State lender takes step toward foreclosing on affordable housing complex Fox Run in Fraser
August 25, 2009
Fraser, Colorado – An affordable housing complex in Fraser, Fox Run, is in pending foreclosure.
Although only a second loan in the amount of $218,000 is so far listed in Grand County records, Tom Hemmings, chief financial officer of the project’s lender, the Colorado Housing and Finance Authority, confirmed on Wednesday, Aug. 19, that the Authority plans to foreclose on all principal amounts loaned.
In 2003, Fox Run LLLP borrowed $3.89 million from the Colorado Authority to finance the 64-unit apartment complex, according to Authority documents.
The Fox Run partnership owes the unpaid principal balance of more than $3.75 million, according to the Authority.
“CHFA very rarely forecloses on multi-family apartment projects,” Hemmings said. “We worked with the borrower for quite some time to see if there was a way they could continue ownership interest. It was determined there was not.”
Taking ownership of the apartment complex is not entirely out of the Authority’s realm. Created in 1973, it owns four multi-unit affordable-housing complexes in the Denver area.
The Authority was created out of the Colorado Legislature’s attempt to address the shortage of affordable housing in the state. Since then, The Colorado Housing and Finance Authority has been financing single family mortgages for qualifying homebuyers and supporting developments of apartments for low- and moderate-income residents, according to its Web site.
If the Authority acquires Fox Run out of the foreclosure process, there may not be much change in the use of the property, according to Hemmings.
“At this point, we don’t anticipate any change to the affordable aspect of that property,” he said.
Asked if the Authority has designs to sell Fox Run once it acquires it, Hemmings said it is far too early to consider that option.
The Public Trustee sale of the project is scheduled for Sept. 18.
Mold spoils Fox Run finances
Mold issues in the apartment complex contributed to the Fox Run board’s decision to default on payments.
Prior to the discovery of mold in some unit crawl spaces in spring of 2008 – largely due to drainage problems at the 7-year old property – the project was 100 percent occupied. In 2007, it had a vacancy rate of less than 2 percent, according to Fox Run and Grand County Housing Authority executive director Jim Sheehan.
After mold was verified, 24 tenants terminated their leases and moved out.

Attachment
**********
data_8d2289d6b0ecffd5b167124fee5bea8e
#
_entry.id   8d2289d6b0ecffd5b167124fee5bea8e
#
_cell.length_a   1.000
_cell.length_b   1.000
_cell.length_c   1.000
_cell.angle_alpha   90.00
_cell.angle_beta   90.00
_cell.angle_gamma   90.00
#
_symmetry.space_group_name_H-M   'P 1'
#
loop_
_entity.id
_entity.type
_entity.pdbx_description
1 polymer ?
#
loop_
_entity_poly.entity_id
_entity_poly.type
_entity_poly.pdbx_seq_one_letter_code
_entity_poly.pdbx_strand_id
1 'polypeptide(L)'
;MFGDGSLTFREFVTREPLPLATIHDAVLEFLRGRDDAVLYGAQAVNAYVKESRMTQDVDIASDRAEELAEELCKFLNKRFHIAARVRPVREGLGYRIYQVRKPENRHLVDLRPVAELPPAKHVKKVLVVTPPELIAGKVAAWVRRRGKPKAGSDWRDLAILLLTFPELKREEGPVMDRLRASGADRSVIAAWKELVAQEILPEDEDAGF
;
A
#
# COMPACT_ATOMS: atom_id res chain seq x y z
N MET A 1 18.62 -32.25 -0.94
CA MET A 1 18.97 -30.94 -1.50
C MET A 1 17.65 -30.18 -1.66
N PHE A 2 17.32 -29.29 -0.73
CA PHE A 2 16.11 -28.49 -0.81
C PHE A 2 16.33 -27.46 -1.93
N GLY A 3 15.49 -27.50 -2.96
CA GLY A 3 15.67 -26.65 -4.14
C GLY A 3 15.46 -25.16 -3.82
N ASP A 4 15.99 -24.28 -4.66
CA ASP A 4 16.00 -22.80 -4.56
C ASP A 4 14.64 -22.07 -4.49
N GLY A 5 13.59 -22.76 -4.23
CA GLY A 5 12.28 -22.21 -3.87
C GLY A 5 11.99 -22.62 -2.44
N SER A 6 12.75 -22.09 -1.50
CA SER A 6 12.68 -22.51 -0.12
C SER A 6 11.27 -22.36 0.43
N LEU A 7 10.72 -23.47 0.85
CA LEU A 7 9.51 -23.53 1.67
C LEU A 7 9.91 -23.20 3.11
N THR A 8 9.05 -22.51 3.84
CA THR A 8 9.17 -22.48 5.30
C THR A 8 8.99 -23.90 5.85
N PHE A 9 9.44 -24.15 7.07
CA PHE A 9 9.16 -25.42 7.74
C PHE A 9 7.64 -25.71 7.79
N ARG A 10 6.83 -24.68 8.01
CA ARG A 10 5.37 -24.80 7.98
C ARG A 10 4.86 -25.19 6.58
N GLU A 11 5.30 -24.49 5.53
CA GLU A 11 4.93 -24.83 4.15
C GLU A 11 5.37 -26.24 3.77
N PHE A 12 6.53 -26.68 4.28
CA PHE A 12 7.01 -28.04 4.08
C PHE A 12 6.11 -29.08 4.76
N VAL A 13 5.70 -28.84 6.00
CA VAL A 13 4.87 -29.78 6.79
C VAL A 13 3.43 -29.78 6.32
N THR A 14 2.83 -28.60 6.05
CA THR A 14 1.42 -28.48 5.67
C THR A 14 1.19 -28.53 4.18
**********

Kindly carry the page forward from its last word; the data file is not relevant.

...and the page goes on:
Costs associated with remediating the mold problem burdened Fox Run finances. Almost $100,000 was spent on mold remediation following its discovery, Sheehan said.
“Certainly mold contributed to it, there’s no question about it,” he said about Fox Run’s potential foreclosure. “Consequently, because the revenues were down, we used those dollars to take care of the mold and not make the debt-service payments.”
In December, Fox Run officials found additional mold in the attic of six units. Remediation took place, and according to Sheehan, the mold is presently at bay.
“We’re aware of the issues,” Hemmings said. “We would address that as responsible owners.”
Housing hit by recession
The recession made Fox Run’s sustained vacancy rate downturn worse.
“In the future there will be a need for more affordable housing. But right now, there’s more inventory out there. Occupancy rates are down right now. Not just with Fox Run, but with the entire rental inventory,” Sheehan said.
In November 2008, the Authority and the Colorado Division of Housing, which granted $582,000 to the project when it was built, helped to bring Fox Run payments current after a long period of Fox Run board pleas for help. But by February, a recession-hit economy undermined refinancing plans, according to Fox Run officials.
A limited partner, with investor of tax credits being the government’s recession-hit Fannie Mae, tried but could not save the project.
On July 29, Fannie Mae made the decision not to provide additional funds for Fox Run, according to a recent memo to towns signed by Fox Run and Grand County board presidents.
Debt to Fraser
Meanwhile, Fox Run defaulted on a $10,600 payment to the Town of Fraser for water taps deferred back when Fox Run was built. The Fox Run partnership still owes the town $74,200, according to Fraser officials. Last Wednesday, Fraser town board members discussed exploring a game plan on how that money might be recouped.
Besides help from the Finance Authority, the Colorado Division of Housing, in-kind excavation from Grand County, land from Winter Park and Fraser, and $106,000-worth of deferred taps for five years from Fraser, the complex was financed with Low Income Housing tax credits, bringing a limited partner – Housing Outreach Fund VIII (ESIC) – in to provide $2.1 million of cash equity contribution for the project’s development.
Created in 1986, the federal tax credit program was created to encourage private investment into the affordable housing industry. The tax credit program requires tenants to meet income limits while at the same time prohibits rents to exceed a maximum level; in effect, limiting revenues at the project, the Fox Run memo states.
Now, the limited partner is at risk of considerable loss in tax credits due to the foreclosure, according to Fox Run board member Peggy Smith.
Fox Run, completed in 2002, has provided housing for more than 800 workforce tenants.
– Tonya Bina can be reached at 970-887-3334 ext. 19603 or e-mail email@example.com.